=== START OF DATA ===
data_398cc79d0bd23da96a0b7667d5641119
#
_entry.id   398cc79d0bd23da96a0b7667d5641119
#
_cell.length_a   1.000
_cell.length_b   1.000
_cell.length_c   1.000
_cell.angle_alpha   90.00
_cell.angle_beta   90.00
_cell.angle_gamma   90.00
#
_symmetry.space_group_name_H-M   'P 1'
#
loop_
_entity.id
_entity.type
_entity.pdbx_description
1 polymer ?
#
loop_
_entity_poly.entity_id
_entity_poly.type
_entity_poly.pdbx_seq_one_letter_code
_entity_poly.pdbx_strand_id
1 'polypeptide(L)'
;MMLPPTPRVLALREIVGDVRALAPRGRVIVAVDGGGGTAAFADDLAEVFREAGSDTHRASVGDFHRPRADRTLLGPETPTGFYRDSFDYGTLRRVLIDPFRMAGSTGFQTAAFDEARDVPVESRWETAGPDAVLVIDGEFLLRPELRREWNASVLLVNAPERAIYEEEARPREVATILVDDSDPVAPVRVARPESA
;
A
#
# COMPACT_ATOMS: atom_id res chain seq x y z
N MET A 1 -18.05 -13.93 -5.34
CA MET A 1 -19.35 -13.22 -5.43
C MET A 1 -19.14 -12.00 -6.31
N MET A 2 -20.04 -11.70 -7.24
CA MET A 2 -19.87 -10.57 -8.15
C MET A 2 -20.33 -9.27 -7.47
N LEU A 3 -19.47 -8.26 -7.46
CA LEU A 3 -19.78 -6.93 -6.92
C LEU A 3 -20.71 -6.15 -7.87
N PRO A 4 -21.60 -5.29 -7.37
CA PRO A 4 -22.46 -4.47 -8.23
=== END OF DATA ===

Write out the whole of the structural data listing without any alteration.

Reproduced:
data_398cc79d0bd23da96a0b7667d5641119
#
_entry.id   398cc79d0bd23da96a0b7667d5641119
#
_cell.length_a   1.000
_cell.length_b   1.000
_cell.length_c   1.000
_cell.angle_alpha   90.00
_cell.angle_beta   90.00
_cell.angle_gamma   90.00
#
_symmetry.space_group_name_H-M   'P 1'
#
loop_
_entity.id
_entity.type
_entity.pdbx_description
1 polymer ?
#
loop_
_entity_poly.entity_id
_entity_poly.type
_entity_poly.pdbx_seq_one_letter_code
_entity_poly.pdbx_strand_id
1 'polypeptide(L)'
;MMLPPTPRVLALREIVGDVRALAPRGRVIVAVDGGGGTAAFADDLAEVFREAGSDTHRASVGDFHRPRADRTLLGPETPTGFYRDSFDYGTLRRVLIDPFRMAGSTGFQTAAFDEARDVPVESRWETAGPDAVLVIDGEFLLRPELRREWNASVLLVNAPERAIYEEEARPREVATILVDDSDPVAPVRVARPESA
;
A
#
# COMPACT_ATOMS: atom_id res chain seq x y z
N MET A 1 -18.05 -13.93 -5.34
CA MET A 1 -19.35 -13.22 -5.43
C MET A 1 -19.14 -12.00 -6.31
N MET A 2 -20.04 -11.70 -7.24
CA MET A 2 -19.87 -10.57 -8.15
C MET A 2 -20.33 -9.27 -7.47
N LEU A 3 -19.47 -8.26 -7.46
CA LEU A 3 -19.78 -6.93 -6.92
C LEU A 3 -20.71 -6.15 -7.87
N PRO A 4 -21.60 -5.29 -7.37
CA PRO A 4 -22.46 -4.47 -8.23